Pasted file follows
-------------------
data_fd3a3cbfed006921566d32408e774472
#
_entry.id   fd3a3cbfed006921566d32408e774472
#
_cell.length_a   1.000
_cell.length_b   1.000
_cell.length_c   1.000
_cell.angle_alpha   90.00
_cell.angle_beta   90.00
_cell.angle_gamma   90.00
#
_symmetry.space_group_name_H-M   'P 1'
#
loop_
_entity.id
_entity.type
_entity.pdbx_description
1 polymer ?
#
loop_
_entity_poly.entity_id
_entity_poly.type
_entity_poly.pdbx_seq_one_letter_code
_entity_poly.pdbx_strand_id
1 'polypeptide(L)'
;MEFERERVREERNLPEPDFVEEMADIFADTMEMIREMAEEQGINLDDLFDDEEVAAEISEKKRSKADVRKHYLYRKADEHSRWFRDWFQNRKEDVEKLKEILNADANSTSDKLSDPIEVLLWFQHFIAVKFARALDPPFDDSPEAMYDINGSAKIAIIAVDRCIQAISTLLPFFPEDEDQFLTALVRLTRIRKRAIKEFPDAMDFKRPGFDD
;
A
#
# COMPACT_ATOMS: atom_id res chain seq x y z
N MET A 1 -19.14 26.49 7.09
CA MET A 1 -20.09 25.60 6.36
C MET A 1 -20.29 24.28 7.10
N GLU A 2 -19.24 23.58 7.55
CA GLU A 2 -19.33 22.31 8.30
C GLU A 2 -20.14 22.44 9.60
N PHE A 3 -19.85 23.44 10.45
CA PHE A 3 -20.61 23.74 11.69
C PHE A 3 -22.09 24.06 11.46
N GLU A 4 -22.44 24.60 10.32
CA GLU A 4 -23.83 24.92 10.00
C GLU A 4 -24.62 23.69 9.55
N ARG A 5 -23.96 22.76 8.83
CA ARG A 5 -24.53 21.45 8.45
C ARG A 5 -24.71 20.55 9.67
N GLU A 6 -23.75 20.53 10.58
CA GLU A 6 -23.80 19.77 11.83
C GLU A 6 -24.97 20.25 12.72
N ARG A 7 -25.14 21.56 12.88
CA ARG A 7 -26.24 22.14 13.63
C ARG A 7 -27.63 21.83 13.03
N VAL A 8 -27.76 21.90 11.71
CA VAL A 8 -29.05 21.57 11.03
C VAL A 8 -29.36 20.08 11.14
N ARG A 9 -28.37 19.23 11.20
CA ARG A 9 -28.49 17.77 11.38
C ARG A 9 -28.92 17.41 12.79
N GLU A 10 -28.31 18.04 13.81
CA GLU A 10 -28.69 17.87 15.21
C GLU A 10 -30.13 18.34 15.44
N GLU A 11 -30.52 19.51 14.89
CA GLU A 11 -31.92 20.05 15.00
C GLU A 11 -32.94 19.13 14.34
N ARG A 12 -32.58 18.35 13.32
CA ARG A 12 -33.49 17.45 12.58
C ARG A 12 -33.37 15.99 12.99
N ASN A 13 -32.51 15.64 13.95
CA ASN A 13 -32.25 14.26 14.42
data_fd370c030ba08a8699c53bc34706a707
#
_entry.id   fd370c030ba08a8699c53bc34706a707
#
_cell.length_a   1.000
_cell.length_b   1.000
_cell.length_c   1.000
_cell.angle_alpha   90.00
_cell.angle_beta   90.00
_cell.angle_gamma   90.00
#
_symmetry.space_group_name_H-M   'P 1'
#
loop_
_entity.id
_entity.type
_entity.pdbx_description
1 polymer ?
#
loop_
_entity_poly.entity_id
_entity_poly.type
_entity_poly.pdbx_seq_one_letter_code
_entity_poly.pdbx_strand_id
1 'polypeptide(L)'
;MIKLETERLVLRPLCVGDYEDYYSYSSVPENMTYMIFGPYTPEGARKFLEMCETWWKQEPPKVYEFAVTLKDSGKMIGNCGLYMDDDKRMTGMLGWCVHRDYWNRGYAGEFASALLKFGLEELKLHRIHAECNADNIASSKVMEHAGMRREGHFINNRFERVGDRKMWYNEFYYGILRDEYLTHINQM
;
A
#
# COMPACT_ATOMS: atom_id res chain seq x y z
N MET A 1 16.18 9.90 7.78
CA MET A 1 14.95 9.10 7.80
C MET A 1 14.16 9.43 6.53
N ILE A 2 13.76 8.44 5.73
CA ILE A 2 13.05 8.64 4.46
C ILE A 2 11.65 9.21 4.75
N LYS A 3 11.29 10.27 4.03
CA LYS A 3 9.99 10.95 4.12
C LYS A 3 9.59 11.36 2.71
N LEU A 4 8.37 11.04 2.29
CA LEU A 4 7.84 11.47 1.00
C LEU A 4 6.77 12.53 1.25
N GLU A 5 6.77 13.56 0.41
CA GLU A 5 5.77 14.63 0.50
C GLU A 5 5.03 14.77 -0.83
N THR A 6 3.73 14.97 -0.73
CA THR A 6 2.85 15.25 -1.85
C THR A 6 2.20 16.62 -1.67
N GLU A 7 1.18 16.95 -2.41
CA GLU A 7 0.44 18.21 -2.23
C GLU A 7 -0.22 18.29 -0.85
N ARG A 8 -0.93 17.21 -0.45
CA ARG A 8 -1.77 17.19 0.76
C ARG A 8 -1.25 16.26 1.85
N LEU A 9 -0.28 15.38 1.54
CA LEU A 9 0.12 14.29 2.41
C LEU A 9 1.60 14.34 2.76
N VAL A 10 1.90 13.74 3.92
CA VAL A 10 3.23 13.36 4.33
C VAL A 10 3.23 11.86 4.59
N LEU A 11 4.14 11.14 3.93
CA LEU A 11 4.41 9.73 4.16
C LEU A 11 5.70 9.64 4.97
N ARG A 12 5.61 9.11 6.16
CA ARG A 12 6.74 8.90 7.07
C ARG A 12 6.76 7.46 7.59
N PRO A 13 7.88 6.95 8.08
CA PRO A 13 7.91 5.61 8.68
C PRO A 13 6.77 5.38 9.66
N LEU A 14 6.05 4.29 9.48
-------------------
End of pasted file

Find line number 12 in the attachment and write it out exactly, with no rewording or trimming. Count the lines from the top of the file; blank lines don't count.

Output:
_symmetry.space_group_name_H-M   'P 1'